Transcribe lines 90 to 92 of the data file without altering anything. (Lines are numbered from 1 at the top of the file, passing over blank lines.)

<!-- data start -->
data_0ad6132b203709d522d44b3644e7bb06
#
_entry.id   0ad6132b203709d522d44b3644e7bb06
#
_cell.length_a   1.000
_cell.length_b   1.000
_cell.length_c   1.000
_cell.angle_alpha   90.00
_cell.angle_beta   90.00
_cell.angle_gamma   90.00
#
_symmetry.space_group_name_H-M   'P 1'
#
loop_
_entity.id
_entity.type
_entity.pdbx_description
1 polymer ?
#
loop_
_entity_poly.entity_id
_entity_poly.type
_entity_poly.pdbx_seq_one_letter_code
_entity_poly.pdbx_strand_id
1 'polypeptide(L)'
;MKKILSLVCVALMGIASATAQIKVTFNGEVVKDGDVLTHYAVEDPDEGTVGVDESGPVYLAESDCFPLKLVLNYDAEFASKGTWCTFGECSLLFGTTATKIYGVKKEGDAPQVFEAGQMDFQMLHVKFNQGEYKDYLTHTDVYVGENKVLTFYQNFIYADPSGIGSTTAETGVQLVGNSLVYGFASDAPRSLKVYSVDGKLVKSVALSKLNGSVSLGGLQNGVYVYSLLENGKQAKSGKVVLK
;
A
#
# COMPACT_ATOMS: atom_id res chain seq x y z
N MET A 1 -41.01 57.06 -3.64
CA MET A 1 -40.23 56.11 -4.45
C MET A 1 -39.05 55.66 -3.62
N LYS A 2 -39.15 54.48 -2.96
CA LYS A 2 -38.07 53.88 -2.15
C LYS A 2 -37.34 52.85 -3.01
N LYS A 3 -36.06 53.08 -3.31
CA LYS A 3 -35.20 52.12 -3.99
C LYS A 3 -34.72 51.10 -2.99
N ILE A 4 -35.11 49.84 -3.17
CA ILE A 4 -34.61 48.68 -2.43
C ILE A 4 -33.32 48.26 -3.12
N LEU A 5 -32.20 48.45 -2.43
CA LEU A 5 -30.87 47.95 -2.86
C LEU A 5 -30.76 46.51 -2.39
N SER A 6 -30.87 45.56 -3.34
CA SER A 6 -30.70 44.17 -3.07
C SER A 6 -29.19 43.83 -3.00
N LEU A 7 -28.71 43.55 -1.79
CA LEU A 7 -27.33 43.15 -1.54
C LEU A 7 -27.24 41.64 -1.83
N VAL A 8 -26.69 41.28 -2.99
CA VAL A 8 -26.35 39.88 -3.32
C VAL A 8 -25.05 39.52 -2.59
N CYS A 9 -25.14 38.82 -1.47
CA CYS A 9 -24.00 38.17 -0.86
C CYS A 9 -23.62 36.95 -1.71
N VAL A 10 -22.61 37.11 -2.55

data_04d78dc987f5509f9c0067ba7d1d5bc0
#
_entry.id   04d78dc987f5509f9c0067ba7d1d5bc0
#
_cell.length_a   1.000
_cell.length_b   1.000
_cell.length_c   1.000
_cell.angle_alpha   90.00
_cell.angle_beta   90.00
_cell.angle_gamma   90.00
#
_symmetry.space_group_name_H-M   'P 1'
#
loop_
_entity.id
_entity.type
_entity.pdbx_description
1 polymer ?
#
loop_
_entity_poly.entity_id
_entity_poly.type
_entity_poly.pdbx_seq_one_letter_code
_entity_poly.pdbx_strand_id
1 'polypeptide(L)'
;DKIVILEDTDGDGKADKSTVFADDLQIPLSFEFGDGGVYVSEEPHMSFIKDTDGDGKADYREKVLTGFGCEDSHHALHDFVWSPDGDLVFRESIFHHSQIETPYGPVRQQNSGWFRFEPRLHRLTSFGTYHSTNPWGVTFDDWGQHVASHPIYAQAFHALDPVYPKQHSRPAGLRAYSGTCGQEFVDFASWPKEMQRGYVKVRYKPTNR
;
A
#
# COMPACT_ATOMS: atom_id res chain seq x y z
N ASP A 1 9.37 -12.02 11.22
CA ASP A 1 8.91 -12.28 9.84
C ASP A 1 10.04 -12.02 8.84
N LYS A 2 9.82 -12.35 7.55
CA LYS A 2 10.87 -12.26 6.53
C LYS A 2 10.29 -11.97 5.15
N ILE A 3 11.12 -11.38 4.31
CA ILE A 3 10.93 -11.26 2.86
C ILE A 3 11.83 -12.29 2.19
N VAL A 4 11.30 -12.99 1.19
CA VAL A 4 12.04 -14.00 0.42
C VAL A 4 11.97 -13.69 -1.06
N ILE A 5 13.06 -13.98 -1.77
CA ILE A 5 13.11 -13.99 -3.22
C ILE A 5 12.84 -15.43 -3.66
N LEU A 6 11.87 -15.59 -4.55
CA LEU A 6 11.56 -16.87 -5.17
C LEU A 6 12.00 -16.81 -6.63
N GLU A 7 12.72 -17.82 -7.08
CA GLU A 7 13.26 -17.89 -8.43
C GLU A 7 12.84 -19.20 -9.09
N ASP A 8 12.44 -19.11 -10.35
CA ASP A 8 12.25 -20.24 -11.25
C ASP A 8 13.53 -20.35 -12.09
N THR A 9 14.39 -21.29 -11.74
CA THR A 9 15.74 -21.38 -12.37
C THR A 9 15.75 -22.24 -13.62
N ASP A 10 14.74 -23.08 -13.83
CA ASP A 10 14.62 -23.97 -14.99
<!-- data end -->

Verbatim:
CA ASP A 1 8.91 -12.28 9.84
C ASP A 1 10.04 -12.02 8.84
N LYS A 2 9.82 -12.35 7.55